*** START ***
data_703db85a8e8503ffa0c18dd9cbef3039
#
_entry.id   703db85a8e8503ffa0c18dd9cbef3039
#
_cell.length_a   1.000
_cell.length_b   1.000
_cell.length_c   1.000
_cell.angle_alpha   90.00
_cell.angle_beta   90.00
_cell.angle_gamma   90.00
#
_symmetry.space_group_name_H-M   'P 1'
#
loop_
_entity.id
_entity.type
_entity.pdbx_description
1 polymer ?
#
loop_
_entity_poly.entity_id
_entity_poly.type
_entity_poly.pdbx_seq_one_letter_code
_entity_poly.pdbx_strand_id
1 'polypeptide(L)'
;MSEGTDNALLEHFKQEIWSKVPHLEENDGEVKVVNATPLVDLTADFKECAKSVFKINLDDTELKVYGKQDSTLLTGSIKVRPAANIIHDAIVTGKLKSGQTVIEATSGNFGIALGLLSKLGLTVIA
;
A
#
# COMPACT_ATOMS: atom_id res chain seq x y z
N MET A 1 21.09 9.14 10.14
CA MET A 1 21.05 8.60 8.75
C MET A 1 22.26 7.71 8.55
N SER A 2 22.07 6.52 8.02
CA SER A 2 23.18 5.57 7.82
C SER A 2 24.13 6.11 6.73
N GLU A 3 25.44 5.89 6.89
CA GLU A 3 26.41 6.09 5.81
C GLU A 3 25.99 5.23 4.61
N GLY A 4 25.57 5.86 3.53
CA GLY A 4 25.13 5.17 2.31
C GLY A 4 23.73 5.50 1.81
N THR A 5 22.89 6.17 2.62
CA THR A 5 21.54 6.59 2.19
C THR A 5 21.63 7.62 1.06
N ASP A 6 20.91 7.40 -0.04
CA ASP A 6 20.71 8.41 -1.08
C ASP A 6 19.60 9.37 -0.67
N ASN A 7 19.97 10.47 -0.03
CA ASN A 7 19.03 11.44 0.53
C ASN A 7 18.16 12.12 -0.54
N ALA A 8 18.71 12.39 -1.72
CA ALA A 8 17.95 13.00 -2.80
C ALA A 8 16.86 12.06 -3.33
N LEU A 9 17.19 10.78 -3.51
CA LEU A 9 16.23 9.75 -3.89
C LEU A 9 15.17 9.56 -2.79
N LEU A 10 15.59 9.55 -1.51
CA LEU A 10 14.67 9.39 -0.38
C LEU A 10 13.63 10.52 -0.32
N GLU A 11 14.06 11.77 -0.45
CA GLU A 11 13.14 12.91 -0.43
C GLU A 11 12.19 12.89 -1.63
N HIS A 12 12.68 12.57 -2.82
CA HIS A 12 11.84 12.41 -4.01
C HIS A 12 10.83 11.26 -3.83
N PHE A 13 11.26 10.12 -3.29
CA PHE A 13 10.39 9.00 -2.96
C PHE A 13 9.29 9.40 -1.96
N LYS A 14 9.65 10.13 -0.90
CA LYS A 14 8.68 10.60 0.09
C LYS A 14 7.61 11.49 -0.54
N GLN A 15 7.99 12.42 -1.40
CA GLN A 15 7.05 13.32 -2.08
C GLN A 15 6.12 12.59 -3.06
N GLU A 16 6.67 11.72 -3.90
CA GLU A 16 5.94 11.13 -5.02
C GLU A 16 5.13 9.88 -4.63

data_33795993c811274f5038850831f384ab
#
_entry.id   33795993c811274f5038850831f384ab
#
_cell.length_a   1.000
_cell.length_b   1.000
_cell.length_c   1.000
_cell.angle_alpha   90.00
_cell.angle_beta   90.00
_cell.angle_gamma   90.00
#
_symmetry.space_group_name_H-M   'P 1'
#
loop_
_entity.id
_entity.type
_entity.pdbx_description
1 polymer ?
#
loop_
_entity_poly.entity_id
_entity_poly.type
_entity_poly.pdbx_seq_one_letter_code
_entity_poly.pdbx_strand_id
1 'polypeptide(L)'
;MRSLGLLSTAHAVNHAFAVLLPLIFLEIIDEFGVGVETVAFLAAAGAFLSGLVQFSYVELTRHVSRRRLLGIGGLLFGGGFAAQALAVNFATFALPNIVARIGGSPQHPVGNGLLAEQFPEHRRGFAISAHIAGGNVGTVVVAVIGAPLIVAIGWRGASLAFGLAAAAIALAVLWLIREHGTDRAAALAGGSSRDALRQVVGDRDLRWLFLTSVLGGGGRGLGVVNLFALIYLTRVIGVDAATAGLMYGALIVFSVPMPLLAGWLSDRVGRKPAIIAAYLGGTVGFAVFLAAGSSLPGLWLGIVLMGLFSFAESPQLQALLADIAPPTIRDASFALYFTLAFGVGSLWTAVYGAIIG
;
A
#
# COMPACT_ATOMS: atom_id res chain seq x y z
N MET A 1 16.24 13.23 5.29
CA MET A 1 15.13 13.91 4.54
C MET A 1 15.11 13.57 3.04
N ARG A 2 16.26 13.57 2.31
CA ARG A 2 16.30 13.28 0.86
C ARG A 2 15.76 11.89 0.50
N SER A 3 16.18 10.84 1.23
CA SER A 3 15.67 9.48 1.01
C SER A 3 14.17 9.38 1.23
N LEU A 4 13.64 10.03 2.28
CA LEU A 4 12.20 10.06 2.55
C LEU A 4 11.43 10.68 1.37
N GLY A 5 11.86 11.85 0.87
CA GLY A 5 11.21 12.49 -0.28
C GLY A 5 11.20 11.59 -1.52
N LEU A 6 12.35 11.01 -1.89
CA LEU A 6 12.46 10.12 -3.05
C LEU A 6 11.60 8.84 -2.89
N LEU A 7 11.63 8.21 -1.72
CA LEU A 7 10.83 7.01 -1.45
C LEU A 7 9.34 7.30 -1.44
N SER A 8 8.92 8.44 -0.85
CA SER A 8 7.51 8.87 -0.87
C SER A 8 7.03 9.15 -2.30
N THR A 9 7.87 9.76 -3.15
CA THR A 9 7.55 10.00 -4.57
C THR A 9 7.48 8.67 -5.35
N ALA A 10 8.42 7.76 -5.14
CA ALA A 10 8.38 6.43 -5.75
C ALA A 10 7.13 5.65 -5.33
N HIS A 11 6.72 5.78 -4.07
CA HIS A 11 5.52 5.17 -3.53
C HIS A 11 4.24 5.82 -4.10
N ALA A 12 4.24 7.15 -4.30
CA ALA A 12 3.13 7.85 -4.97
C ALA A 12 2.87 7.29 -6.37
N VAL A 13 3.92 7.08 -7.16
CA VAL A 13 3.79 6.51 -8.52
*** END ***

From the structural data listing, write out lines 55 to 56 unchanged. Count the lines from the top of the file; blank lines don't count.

N LEU A 9 17.19 10.78 -3.51
CA LEU A 9 16.23 9.75 -3.89